This hardy and vigorous annual or biennial plant flowers throughout the year except in the coldest of winters, and is found all over Scotland in cultivated land, roadsides, waste ground and sand dunes, or in corners between pavement and wall.
The leaves form a neat rosette on the ground or clasp the base of the stem, and are spear-shaped, but vary from deeply lobed or divided to almost undivided. The multiple stems grow more or less straight and turn from green to brown.
The tiny white flowers are 2-3mm in diameter and don’t always fully open. 4 white rounded and un-notched petals are slightly splayed apart with 6 stamens carrying creamy-coloured pollen on their anthers, surrounding a white style.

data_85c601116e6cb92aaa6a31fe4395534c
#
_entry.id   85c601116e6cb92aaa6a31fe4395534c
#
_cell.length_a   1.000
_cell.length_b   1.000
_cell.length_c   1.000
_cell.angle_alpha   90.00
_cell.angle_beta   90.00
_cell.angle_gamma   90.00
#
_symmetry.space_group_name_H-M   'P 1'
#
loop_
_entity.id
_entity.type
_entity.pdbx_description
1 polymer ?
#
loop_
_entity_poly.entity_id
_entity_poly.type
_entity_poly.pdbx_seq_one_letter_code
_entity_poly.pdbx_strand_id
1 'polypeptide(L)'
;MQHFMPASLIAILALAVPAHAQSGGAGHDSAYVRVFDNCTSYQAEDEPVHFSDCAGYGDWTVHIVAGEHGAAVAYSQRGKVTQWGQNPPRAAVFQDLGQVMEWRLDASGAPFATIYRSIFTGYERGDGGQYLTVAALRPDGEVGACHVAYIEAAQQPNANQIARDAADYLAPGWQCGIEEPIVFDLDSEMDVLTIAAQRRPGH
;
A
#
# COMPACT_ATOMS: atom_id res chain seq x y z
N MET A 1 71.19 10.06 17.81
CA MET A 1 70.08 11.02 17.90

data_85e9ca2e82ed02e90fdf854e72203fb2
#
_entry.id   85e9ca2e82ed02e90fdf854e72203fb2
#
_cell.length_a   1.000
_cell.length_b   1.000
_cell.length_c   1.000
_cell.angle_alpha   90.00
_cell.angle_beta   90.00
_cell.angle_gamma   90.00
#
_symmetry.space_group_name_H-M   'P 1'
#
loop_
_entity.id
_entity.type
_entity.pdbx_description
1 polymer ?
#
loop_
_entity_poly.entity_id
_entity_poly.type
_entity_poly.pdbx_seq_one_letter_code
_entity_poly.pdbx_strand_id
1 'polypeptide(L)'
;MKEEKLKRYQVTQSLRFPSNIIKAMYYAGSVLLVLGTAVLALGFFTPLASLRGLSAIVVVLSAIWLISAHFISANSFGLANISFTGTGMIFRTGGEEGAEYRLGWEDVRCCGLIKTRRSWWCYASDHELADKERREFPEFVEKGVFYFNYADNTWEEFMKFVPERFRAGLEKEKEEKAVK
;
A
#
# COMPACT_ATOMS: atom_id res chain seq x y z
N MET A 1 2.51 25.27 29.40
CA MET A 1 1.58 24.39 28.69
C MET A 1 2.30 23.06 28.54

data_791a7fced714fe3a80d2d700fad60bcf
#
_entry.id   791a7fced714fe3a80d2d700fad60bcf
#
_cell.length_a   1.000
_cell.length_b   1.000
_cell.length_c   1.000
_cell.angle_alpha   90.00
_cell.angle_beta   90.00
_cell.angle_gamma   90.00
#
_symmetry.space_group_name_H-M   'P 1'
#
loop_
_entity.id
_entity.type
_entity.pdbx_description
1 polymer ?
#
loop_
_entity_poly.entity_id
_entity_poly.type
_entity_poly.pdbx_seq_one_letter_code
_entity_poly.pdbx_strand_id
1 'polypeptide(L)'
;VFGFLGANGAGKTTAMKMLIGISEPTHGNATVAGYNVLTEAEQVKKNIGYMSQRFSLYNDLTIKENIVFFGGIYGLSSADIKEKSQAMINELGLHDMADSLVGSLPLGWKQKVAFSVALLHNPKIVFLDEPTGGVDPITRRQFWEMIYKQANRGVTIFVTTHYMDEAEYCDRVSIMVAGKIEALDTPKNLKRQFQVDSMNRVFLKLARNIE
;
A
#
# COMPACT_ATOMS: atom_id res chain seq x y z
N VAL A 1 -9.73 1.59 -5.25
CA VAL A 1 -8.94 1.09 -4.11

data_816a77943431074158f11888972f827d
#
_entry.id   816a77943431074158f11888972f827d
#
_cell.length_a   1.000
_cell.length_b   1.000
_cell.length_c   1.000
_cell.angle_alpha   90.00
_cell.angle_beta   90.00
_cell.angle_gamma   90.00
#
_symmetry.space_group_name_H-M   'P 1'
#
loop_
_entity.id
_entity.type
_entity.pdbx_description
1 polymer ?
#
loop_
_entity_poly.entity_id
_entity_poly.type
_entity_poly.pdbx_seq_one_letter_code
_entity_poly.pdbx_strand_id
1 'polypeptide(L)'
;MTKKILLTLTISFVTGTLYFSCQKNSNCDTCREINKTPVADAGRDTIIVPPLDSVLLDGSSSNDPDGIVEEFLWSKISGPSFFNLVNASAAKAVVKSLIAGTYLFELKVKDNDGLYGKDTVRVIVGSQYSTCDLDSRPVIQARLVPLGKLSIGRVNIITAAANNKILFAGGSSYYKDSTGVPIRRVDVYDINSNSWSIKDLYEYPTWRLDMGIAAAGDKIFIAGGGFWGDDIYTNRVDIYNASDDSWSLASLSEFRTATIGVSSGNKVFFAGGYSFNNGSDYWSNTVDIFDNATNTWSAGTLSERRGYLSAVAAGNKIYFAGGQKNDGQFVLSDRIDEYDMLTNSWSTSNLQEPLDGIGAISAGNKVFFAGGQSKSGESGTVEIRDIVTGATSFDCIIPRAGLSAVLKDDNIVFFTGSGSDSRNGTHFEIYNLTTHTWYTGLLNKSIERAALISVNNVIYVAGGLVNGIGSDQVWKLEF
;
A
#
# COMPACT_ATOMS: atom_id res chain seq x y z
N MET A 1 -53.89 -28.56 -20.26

Later the pistil develops into a flattish or bulging triangular or heart-shaped seed pod with a ridge down the middle. In olden days the seed pod resembled a style of purses carried by shepherds, whence the origin of the name. Seeds pods stand out from the plant on stalks almost at right angles. They are greenish brown at first, turning chocolate brown when ripe. As the seed pods develop the plant stem grows on to produce more flower heads on a lengthening raceme.
The seeds are edible and have been used traditionally in Chinese cuisine. The plant has had a variety of traditional medicinal applications.